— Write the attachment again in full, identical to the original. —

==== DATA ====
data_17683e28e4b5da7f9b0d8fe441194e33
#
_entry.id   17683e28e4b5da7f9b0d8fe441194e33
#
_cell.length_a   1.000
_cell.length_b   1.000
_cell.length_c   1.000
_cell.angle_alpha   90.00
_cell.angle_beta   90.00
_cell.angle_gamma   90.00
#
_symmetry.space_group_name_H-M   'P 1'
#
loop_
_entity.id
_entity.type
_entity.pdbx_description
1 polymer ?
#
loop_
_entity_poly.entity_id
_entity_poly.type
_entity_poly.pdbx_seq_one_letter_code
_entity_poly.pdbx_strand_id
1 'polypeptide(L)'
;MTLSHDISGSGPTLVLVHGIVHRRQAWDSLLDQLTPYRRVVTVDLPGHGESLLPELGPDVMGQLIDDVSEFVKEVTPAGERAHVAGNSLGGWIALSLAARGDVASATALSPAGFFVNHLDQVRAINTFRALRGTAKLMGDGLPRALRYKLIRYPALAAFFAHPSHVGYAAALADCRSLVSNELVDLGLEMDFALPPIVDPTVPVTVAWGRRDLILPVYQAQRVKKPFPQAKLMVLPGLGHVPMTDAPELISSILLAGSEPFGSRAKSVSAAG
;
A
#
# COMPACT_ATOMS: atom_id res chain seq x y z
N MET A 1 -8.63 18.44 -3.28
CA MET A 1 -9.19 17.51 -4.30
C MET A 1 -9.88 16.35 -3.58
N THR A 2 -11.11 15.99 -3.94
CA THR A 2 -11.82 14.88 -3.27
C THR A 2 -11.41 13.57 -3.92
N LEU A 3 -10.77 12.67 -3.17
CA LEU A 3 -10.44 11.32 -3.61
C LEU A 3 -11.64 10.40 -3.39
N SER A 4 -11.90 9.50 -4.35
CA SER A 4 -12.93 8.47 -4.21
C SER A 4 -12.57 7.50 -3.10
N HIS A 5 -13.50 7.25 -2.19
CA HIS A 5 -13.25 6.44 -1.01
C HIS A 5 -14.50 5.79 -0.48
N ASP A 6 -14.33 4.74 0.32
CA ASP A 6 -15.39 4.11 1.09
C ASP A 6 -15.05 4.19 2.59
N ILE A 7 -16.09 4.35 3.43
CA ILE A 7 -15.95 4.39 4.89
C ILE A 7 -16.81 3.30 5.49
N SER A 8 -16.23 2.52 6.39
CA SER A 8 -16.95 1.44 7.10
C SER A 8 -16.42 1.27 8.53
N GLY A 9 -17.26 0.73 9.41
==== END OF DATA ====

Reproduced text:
data_17683e28e4b5da7f9b0d8fe441194e33
#
_entry.id   17683e28e4b5da7f9b0d8fe441194e33
#
_cell.length_a   1.000
_cell.length_b   1.000
_cell.length_c   1.000
_cell.angle_alpha   90.00
_cell.angle_beta   90.00
_cell.angle_gamma   90.00
#
_symmetry.space_group_name_H-M   'P 1'
#
loop_
_entity.id
_entity.type
_entity.pdbx_description
1 polymer ?
#
loop_
_entity_poly.entity_id
_entity_poly.type
_entity_poly.pdbx_seq_one_letter_code
_entity_poly.pdbx_strand_id
1 'polypeptide(L)'
;MTLSHDISGSGPTLVLVHGIVHRRQAWDSLLDQLTPYRRVVTVDLPGHGESLLPELGPDVMGQLIDDVSEFVKEVTPAGERAHVAGNSLGGWIALSLAARGDVASATALSPAGFFVNHLDQVRAINTFRALRGTAKLMGDGLPRALRYKLIRYPALAAFFAHPSHVGYAAALADCRSLVSNELVDLGLEMDFALPPIVDPTVPVTVAWGRRDLILPVYQAQRVKKPFPQAKLMVLPGLGHVPMTDAPELISSILLAGSEPFGSRAKSVSAAG
;
A
#
# COMPACT_ATOMS: atom_id res chain seq x y z
N MET A 1 -8.63 18.44 -3.28
CA MET A 1 -9.19 17.51 -4.30
C MET A 1 -9.88 16.35 -3.58
N THR A 2 -11.11 15.99 -3.94
CA THR A 2 -11.82 14.88 -3.27
C THR A 2 -11.41 13.57 -3.92
N LEU A 3 -10.77 12.67 -3.17
CA LEU A 3 -10.44 11.32 -3.61
C LEU A 3 -11.64 10.40 -3.39
N SER A 4 -11.90 9.50 -4.35
CA SER A 4 -12.93 8.47 -4.21
C SER A 4 -12.57 7.50 -3.10
N HIS A 5 -13.50 7.25 -2.19
CA HIS A 5 -13.25 6.44 -1.01
C HIS A 5 -14.50 5.79 -0.48
N ASP A 6 -14.33 4.74 0.32
CA ASP A 6 -15.39 4.11 1.09
C ASP A 6 -15.05 4.19 2.59
N ILE A 7 -16.09 4.35 3.43
CA ILE A 7 -15.95 4.39 4.89
C ILE A 7 -16.81 3.30 5.49
N SER A 8 -16.23 2.52 6.39
CA SER A 8 -16.95 1.44 7.10
C SER A 8 -16.42 1.27 8.53
N GLY A 9 -17.26 0.73 9.41